Tiny Bangkok Art Bar Packs Big ‘Jam’ of Culture

Customers in front of Jam’s three year anniversary party Photo:Snap Limn

BANGKOK — “It’s like being a cog in a wheel…” Dhyan Ho, owner of Jam said of his previous life working at a lighting company in Australia. Instead, he dreamed of opening a bar. After quitting his job to travel around Europe and Asia, that dream became reality four years ago when he landed in Thailand and later opened a place just off lower Sathorn Road.

Jam is best described as an art-bar-gallery whose works by underground artists may not be immediately apparent. Its retracting metal door is covered in vivid graffiti by Belgian artist Toska. Inside, a table is filled with action figurines, including one of junta chairman Prayuth Chan-o-cha. A huge golden phallus stands ready for worship in a corner. In my first visit to the bar, an artist from the United States explained how he’d photographed his penis from 20 different angles to experience what it’s like to be sexualized.

Several years since it first opened as nothing more than a daytime cafe/restaurant, Jam has become known for serving heapings of culture along with the beer and burgers. Depending on what night one walks in, they might find experimental transexual noise musicians, bizarro Japanese DJs, a movie-watching club or vintage video-gaming night.

Ho, 31, speaks with Aussie-inflected English, and as many learn, despite being Asian, he doesn’t speak Thai. And although he appears to be in an eternal state of relaxation, he isn’t lazy. Napanarit “Butter” Savantrach, his partner and co-owner, describes him as a serious man whose goal is to make the bar succeed.

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Jam proprietor Dhyan Ho. Photo: Graham Meyer

“He always talked about turning Jam into something, like a gallery, and finding artists that can go with him and other people,” she said.

Ho’s search for the authentic started with dissatisfaction in his early years. Growing up in Malaysia, Ho recalls the government monitoring his mother’s work as a performance artist. His father was a photographer who wanted the family to live in a more liberal country. But even after they moved to Australia, Ho said he didn’t feel free.

At university there, Ho studied industrial design. He remains proud of a lighting installation in which walls lit up by touch. When he graduated, he got the product design gig with the lighting company. Not happy with the work and creatively unsatisfied, he wanted to open a bar, but found too many obstacles in Australia.

“If there are three chairs instead of two, it’s illegal,” he said of the strict regulations about what can go where and for what purpose.

At Jam, he has eight or so stools and chairs, and more inside, and it doesn’t matter if they’re used for drinking, eating, watching movies or playing Mario Kart. On slow nights, one of the bar’s two dogs are probably in one.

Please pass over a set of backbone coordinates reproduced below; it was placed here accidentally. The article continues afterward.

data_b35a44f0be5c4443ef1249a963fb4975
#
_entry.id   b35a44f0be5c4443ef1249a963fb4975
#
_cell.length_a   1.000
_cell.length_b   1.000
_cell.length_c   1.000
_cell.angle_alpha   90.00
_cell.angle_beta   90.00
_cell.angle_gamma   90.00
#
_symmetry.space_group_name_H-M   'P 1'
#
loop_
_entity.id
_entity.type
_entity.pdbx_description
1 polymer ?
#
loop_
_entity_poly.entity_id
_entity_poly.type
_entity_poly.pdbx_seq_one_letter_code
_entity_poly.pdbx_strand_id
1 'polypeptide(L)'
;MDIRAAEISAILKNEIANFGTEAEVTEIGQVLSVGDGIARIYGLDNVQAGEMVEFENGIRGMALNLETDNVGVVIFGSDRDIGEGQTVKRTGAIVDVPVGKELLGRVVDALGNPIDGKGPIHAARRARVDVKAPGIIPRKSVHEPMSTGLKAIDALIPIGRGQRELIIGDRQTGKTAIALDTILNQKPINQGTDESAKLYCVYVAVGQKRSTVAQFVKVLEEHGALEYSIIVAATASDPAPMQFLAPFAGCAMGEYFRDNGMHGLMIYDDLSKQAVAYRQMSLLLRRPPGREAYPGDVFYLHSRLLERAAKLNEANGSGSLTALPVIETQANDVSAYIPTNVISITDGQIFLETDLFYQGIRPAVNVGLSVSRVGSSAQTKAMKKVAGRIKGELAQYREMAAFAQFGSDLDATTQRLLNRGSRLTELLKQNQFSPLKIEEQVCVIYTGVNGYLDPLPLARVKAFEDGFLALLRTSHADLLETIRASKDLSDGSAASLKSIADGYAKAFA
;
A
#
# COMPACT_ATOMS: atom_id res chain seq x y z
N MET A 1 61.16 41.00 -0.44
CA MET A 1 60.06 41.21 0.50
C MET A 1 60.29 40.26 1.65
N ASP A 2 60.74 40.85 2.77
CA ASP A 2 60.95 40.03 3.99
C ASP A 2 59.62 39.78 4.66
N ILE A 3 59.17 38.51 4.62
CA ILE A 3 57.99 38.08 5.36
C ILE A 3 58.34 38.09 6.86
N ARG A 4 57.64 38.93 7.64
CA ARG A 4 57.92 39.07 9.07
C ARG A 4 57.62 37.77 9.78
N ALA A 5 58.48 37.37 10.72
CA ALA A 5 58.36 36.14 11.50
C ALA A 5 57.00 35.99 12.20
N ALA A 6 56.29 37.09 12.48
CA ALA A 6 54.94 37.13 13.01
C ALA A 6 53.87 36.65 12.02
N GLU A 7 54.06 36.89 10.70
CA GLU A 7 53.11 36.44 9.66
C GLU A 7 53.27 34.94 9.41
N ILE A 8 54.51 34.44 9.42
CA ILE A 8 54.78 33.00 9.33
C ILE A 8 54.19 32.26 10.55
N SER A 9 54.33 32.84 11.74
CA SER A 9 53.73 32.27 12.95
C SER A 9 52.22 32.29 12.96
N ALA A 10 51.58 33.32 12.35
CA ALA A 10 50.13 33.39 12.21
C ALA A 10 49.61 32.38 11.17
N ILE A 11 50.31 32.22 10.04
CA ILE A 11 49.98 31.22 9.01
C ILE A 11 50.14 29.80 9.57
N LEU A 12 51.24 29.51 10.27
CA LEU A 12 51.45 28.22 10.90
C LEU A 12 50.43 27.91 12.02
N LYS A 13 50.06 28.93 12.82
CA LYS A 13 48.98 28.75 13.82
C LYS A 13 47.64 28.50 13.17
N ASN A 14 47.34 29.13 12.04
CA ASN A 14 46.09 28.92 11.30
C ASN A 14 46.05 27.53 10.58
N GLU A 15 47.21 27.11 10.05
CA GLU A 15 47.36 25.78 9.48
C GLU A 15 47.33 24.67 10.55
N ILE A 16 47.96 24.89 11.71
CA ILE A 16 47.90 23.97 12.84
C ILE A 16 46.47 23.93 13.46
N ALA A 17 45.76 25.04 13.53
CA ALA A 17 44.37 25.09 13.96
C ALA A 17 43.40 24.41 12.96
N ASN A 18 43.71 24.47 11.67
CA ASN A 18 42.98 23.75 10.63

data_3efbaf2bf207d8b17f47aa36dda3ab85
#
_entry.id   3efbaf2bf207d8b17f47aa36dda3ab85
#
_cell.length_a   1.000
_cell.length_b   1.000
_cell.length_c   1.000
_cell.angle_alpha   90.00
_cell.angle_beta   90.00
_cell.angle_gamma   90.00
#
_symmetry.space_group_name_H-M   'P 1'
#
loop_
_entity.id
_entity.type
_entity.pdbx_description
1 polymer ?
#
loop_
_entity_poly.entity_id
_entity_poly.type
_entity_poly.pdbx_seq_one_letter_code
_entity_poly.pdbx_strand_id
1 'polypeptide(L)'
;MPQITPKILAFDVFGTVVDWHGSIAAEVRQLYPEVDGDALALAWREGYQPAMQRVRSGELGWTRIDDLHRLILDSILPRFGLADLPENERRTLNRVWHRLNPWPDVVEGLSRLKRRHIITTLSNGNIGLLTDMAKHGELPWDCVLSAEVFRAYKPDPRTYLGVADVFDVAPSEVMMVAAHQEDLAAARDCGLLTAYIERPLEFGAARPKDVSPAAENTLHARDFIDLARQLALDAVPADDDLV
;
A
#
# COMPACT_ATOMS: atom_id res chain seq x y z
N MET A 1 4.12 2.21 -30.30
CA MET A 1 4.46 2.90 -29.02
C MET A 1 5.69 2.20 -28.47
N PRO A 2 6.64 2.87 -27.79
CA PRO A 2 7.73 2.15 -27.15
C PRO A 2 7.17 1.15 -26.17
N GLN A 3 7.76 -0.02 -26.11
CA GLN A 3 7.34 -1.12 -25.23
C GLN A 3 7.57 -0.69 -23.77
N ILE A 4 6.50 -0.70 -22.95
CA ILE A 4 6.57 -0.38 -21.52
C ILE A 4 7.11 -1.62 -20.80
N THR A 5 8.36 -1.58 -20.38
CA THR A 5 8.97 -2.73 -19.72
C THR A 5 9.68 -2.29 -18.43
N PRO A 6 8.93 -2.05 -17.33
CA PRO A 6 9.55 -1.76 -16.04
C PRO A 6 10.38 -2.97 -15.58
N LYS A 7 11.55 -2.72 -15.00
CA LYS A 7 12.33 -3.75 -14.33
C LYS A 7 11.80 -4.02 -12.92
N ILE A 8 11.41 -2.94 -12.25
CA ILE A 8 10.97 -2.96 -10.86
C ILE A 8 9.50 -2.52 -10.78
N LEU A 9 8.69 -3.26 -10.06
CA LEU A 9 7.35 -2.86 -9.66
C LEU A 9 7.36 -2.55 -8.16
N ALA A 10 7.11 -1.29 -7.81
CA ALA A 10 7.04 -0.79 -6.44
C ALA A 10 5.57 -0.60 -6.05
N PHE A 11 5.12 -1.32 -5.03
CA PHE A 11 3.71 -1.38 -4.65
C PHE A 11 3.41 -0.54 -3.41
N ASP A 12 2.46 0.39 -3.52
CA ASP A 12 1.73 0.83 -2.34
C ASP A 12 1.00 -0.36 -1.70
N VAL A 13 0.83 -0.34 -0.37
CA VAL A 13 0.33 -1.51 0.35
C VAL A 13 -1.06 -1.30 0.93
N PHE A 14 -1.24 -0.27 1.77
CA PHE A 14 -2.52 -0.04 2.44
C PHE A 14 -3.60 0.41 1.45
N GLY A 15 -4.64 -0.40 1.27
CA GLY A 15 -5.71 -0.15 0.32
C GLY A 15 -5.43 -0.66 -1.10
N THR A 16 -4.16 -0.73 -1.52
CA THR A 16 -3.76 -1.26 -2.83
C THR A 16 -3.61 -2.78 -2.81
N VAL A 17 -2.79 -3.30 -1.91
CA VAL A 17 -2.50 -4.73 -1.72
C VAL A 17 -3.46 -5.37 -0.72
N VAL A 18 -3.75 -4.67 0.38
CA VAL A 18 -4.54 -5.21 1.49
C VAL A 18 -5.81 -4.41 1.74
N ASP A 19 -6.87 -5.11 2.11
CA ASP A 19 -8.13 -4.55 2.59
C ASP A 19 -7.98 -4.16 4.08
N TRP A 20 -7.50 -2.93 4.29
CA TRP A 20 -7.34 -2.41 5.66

“He thinks that’s his chair,” Ho said.

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Thar Khone (Yääk Lab) performs at Jam’s third-anniversary party in July. Photo:Snap Limn

Earlier this year Jam opened a second-floor gallery to host exhibitions. Every Wednesday night it holds Jam Cine Club, a watch-and-chat event for film geeks, and nostalgic gaming has a monthly home there at 8-Bit Bangkok.

Otherwise the regular music events range from drum ‘n’ bass and funk to reggae and electro-experimental.

These days the bar and its owner’s projects are for artists, musicians, filmmakers, and anyone who wants to showcase their talent.

“They want to express themselves no matter what they do,” Ho said of the people he wants to support. In the last two months there have been lighting installations, photography installations, art exhibitions, and even a Nonsense Karaoke Party where you are encouraged to sing with abandon like when you’re showering.

In November, Ho was one of the organizers of the Bangkok Underground Cinema fest, which promoted short films by filmmakers and students at Noise Market, a free music and arts event held at Museum Siam.

“People will prefer to support or have someone that is established, that they either can buy or sell to a lot of people,” he said. Not for Ho, who opens his bar and make projects for people who have never been given a chance to get their foot in the door in their chosen field.

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Dhyan Ho, Napanarit “Butter” Savantrach, and Tofu. Photo: Graham Meyer

Ho’s projects extend beyond his bar. One is to document messages people scribble onto construction sites, “…even if it’s a message like ‘I want to fuck this girl’ or something sweet, it’s a piece of humanity,” he said.

Although he didn’t have any elaborate plans (“I need to plan more,” he confesses. I asked him what he wanted to draw or do to a blank canvas and he said, “I wouldn’t do anything, really.”) for Jam or his life, but that’s just being human, and he seems to be playing the part with ease.

Jam is about a five-minute walk from BTS Surasak on Charoen Rat Soi 1. On Friday/Christmas Day, it will host Not Christmas to “to jolt you violently out of the festive spirit” with an experimental, harsh noise rap duo from New York and a Dutch DJ. On Jan. 22, Vimana Sound will feature classic Khmer sounds from DJ Oro, founder of the Cambodian Vintage Music Archive.